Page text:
You can do it too. Who are your buyers? What do they already know and value? Let’s assume they’re baby boomers. The song ‘House of the Rising Sun” by the Animals is a perfect segue into your message. What if you know they really value outdoor living? Then address outdoor living in your messaging. What it they value privacy and safety… address it. What they know, they value. What they value they listen to.
How about uniqueness? I love this one most of all, but it is also very difficult to achieve as a builder. That said, it’s incredibly powerful. Most builders do many things the same. They use the same nails, 2×4’s, drywall, cabinet vendors, shingles, etc. and some even use the same subcontractors. So how can you be unique? I have a great list of questions to ask yourself that will help you find your uniqueness. Email me and I’ll gladly send it to you.
Your uniqueness – or your product’s uniqueness – is a free pass beyond the boundary of perception known as the limen threshold. In the cola world when Pepsi and Coke battled for position #1, along comes 7-Up. BAM, unique meant instant market share.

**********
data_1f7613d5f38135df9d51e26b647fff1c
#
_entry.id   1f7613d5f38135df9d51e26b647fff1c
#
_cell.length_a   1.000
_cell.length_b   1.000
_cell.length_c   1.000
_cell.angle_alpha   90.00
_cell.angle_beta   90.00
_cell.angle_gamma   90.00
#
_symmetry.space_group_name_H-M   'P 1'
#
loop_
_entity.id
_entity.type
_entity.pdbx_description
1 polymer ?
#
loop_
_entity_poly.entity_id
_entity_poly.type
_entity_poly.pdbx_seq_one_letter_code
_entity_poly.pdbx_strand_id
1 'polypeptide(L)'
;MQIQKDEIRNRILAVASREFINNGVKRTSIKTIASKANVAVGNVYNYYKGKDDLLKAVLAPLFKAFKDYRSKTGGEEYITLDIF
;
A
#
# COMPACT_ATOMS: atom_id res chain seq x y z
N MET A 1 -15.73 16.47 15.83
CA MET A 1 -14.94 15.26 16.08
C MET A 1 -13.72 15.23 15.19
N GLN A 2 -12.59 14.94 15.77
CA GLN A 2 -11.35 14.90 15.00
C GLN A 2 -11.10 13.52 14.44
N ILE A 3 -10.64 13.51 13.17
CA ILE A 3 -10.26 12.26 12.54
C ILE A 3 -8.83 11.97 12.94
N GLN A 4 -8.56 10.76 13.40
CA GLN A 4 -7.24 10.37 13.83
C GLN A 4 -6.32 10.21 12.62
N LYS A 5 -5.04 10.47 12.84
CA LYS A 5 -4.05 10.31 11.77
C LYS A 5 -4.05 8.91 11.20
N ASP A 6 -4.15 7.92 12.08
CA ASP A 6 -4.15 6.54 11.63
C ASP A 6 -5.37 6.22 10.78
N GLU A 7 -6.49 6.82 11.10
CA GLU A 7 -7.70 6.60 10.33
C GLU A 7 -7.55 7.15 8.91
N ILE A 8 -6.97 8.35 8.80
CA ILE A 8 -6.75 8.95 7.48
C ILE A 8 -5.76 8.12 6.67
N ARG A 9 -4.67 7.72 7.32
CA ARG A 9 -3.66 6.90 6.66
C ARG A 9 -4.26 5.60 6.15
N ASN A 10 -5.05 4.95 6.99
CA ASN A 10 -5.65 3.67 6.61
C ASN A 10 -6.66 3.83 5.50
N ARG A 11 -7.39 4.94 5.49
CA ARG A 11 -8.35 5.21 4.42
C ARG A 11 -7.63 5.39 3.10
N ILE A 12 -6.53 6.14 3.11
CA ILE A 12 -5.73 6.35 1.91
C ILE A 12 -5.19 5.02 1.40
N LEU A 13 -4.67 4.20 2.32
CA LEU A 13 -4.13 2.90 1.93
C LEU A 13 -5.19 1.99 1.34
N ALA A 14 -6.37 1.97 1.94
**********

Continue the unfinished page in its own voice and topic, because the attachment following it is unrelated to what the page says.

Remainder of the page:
We work with a client out of the Nashville, Tennessee area. Their market is retirees who are also full-time RV’ers. Now there are plenty of builders building for the retirement market, but none like The Gardens. The owner and developer, Tim Wilson, has used his product’s uniqueness to create an evangelistic brand of customers who not only sell his product, but travel with him to trade shows and act as ambassadors. What’s unique about Tim’s community? His retirement homes include finished garages for huge RVs and are incredibly community-centric. Not for everyone, but that single uniqueness sets his community apart from all the other retirement communities out there. True uniqueness not only gives you immediate conscious access, but it tends to reduce the competition considerably.
Lastly, let’s address things that threaten us. Obviously, no builder wants to scare a customer – or do you? How about limited time incentives and offers? How about limited cul-de-sac lots remaining? What about limited river-view home sites? You get the point. Don’t miss the opportunity to use marketing messaging to convey potential loss.
There’s so much to say on this subject and so much detail to share, but so little space. Just remember that in order for your messaging to get a free pass into your prospect’s consciousness you need to achieve one of three things: Threaten them with losing something. Appeal to their values by selling what they already value. Or, understand your uniqueness and push it hard.
Remember, your prospect’s brain is determined to keep your annoying marketing and advertising at bay. Whenever possible, their mind will parse out what it believes is non-relevant information – and more often than not that is your email, or your blog, or your magazine ad, or your Facebook post, or your phone message.
Now, got get in their head!